7. Carbon emissions and sequestration in forests: Case studies from seven developing countries

    SciTech Connect (OSTI)

    Makundi, W.; Sathaye, J. ); Fearnside, P.M. , Manaus, AM . Departmento de Ecologia)

    1992-08-01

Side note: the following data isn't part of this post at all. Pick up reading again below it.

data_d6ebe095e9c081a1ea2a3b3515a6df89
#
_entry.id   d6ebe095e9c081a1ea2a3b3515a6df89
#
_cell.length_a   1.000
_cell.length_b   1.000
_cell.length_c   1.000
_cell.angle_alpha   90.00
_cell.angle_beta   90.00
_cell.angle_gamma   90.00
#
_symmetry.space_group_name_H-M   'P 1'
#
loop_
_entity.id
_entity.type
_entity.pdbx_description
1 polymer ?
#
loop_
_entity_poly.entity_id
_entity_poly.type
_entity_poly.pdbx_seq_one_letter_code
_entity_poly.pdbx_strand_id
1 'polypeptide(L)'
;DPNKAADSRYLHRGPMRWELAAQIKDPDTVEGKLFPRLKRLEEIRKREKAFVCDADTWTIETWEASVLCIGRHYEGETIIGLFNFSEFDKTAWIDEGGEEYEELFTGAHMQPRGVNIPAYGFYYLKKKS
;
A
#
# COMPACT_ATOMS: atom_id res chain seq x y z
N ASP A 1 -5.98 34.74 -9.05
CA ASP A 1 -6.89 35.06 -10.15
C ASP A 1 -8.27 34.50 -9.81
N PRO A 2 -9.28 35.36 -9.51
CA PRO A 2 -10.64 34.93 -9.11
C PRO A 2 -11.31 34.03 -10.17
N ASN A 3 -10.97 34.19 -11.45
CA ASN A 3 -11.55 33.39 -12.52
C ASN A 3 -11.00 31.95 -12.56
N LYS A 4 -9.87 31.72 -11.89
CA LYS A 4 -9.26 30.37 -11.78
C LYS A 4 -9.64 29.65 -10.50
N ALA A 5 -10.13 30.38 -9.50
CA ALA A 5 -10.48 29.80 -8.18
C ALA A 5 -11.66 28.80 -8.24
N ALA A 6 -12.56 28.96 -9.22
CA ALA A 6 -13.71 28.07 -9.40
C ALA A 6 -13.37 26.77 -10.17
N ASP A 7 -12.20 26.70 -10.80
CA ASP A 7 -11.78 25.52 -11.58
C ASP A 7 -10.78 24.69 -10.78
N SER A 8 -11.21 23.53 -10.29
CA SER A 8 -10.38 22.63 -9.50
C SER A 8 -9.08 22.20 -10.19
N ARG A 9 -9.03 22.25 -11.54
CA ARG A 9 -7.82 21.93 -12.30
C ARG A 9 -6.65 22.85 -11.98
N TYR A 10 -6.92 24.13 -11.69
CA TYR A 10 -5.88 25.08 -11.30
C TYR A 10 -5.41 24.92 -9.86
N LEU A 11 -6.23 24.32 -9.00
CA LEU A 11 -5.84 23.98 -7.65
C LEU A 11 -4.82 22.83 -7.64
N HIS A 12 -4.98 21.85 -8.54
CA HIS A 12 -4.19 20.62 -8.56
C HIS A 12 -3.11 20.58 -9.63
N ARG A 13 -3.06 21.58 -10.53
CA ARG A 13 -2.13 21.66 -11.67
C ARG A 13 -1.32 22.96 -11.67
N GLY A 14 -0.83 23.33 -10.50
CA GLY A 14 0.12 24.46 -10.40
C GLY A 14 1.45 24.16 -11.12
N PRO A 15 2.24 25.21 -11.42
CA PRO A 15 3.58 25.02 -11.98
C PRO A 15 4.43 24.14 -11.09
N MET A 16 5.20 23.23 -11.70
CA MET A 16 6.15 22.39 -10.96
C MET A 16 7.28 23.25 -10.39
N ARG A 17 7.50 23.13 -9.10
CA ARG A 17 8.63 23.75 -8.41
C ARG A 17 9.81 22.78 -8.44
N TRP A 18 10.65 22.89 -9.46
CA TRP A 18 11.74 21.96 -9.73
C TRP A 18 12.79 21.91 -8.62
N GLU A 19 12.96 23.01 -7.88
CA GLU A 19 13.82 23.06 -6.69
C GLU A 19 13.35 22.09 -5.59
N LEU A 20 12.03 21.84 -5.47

Deforestation in Brazilian Amazonia in 1990 was releasing approximately 281--282 X 10{sup 6} metric tons (MT) of carbon on conversion to a landscape of agriculture, productive pasture, degraded pasture, secondary forest and regenerated forest in the proportions corresponding to the equilibrium condition implied by current land-use patterns. Emissions are expressed as committed carbon,'' or the carbon released over a period of years as the carbon stock in each hectare deforested approaches a new equilibrium in the landscape that replaces the original forest. To the extent that deforestation rates have remained constant, current releases from the areas deforested in previous years will be equal to the future releases from the areas being cleared now. Considering the quantities of carbon dioxide, carbon monoxide, methane, nitrous oxide, NO{sub x} and non-methane hydrocarbons released raises the impact by 22--37%. The relative impact on the greenhouse effect of each gas is based on the Intergovernmental Panel on Climate Change (IPCC) calculations over a 20-year time period (including indirect effects). The six gases considered have a combined global warming impact equivalent to 343 to 386 million MT of C0{sub 2}-equivalent carbon, depending on assumptions regarding the release of methane and other gases from the various sources such as burning and termites. These emissions represent 7--8 times the 50 million MT annual carbon release from Brazil's use of fossil fuels, but bring little benefit to the country. Stopping deforestation in Brazil would prevent as much greenhouse emission as tripling the fuel efficiency of all the automobiles in the world. The relatively cheap measures needed to contain deforestation, together with the many complementary benefits of doing so, make this the first priority for funds intended to slow global warming.